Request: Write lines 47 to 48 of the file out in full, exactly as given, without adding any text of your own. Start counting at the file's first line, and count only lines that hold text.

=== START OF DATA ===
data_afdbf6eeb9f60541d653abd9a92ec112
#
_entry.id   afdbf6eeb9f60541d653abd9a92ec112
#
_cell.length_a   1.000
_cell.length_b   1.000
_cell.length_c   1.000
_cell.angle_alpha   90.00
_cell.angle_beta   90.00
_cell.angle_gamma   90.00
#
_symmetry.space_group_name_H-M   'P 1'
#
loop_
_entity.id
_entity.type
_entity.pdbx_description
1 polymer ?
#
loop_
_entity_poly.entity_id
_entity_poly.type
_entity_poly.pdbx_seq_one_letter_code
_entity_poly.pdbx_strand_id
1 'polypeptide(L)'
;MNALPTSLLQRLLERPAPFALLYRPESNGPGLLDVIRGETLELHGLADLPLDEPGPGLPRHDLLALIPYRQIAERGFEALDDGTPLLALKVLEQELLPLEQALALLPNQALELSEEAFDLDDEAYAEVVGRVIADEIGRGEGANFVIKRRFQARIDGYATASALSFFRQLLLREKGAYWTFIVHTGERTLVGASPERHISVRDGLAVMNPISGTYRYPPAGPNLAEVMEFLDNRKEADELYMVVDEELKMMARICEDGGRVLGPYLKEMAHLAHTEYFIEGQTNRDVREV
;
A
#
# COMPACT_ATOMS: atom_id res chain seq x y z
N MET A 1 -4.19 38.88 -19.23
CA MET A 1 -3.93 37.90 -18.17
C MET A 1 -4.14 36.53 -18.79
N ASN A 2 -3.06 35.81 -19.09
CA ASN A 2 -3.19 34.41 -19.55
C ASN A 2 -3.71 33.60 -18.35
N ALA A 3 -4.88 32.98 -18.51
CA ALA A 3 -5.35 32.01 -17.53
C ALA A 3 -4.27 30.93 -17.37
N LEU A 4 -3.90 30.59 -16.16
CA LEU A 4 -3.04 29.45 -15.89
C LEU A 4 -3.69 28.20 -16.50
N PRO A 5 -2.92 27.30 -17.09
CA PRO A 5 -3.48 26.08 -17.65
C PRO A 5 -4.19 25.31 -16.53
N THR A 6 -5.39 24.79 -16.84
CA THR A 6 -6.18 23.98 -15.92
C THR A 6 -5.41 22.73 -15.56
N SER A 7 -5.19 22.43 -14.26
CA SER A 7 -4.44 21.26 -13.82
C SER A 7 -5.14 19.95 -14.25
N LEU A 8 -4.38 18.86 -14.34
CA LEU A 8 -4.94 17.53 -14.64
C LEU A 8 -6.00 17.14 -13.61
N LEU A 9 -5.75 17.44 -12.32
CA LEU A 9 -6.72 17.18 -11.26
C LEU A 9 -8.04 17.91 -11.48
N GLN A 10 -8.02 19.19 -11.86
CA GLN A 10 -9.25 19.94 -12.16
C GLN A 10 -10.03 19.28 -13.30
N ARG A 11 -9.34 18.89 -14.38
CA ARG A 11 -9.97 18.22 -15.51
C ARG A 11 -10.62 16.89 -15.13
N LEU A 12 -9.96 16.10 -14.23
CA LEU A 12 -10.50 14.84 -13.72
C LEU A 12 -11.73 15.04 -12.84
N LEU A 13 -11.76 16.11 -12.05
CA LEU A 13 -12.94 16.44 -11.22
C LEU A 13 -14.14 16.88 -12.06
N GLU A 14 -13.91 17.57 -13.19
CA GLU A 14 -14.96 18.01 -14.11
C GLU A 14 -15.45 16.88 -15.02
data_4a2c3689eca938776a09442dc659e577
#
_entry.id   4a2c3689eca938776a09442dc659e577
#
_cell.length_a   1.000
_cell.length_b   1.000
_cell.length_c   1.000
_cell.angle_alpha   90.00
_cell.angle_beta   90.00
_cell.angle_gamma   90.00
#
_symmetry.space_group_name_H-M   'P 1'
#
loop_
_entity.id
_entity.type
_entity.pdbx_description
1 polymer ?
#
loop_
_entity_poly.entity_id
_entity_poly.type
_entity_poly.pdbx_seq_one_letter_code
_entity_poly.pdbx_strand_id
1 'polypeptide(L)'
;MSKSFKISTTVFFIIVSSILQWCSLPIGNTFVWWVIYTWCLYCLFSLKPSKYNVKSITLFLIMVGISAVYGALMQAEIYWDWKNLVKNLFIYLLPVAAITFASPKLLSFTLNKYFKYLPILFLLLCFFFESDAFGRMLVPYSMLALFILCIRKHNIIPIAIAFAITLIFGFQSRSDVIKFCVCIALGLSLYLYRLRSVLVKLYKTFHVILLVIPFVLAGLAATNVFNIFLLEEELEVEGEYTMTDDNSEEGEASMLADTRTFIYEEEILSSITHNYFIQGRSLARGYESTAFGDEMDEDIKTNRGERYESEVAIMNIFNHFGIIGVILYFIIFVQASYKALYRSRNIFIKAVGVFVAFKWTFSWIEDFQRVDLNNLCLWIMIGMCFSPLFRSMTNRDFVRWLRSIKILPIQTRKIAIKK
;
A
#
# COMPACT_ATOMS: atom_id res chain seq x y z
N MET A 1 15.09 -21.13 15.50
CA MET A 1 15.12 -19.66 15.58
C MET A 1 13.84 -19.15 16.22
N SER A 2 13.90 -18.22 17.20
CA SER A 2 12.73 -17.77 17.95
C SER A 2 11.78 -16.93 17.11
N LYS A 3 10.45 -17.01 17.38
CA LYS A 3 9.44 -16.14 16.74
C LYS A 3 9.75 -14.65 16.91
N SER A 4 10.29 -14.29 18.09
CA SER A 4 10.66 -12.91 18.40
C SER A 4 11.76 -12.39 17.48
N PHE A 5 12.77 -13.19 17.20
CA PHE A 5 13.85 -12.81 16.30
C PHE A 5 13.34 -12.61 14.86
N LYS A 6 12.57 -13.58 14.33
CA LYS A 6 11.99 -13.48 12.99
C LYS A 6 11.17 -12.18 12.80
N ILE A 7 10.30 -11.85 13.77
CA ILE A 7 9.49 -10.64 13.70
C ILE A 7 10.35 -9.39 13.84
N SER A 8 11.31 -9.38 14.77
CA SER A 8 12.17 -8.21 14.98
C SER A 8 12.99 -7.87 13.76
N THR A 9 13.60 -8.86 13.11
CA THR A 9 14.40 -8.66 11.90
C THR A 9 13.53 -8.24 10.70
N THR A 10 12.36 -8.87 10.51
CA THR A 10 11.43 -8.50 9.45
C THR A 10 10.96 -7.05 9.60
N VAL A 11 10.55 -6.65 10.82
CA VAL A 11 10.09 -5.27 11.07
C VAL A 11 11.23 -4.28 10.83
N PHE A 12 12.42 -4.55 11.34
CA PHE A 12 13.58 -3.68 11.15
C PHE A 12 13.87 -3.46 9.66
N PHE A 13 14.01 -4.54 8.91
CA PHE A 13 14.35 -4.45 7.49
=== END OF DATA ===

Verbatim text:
CA THR A 6 -6.18 23.98 -15.92
C THR A 6 -5.41 22.73 -15.56